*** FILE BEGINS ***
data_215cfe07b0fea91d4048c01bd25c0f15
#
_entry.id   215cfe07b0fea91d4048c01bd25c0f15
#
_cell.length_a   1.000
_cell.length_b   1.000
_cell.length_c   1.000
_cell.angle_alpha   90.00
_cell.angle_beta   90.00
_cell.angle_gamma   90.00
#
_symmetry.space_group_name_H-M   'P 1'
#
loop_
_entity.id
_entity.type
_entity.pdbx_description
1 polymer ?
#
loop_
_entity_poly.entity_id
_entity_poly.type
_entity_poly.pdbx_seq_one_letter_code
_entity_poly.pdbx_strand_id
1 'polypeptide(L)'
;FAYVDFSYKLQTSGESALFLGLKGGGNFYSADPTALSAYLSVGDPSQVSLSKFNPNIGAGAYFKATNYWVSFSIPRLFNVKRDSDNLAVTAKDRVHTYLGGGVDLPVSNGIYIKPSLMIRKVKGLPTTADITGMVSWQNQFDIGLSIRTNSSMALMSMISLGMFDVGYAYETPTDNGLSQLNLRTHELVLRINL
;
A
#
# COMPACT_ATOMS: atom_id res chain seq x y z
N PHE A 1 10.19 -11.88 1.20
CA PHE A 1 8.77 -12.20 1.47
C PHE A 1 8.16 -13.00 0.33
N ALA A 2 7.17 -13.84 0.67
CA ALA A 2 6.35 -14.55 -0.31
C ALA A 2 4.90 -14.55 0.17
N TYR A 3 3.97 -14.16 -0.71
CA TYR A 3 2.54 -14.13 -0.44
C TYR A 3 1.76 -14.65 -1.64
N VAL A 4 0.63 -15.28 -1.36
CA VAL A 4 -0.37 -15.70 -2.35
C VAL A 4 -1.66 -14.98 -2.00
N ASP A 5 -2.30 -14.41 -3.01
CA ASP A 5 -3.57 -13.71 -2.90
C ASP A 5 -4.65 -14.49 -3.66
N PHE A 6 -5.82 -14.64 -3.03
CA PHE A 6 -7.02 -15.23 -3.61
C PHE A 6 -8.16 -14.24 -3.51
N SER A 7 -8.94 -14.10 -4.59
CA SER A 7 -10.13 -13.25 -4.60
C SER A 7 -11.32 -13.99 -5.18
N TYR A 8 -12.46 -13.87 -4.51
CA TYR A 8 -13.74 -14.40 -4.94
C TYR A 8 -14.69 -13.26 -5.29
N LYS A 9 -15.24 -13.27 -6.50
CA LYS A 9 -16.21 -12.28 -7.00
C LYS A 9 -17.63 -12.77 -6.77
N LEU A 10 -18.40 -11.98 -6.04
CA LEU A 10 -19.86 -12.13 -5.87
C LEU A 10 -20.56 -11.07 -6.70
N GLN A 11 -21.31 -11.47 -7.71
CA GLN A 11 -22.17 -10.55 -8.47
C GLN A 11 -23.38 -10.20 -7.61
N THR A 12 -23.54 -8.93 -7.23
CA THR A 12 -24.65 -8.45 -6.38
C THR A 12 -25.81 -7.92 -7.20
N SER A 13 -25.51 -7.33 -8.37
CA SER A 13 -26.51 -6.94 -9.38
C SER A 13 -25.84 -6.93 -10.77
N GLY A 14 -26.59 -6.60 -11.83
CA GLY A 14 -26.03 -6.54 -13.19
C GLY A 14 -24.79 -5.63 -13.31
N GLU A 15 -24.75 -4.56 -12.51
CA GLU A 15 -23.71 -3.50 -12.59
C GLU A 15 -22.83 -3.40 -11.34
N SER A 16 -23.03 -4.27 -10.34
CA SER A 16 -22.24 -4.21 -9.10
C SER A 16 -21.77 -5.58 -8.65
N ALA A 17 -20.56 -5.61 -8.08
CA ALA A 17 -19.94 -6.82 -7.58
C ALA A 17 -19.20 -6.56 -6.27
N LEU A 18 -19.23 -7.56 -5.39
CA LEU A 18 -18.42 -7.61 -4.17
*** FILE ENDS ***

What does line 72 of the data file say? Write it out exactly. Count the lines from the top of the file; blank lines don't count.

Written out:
C GLY A 14 -24.79 -5.63 -13.31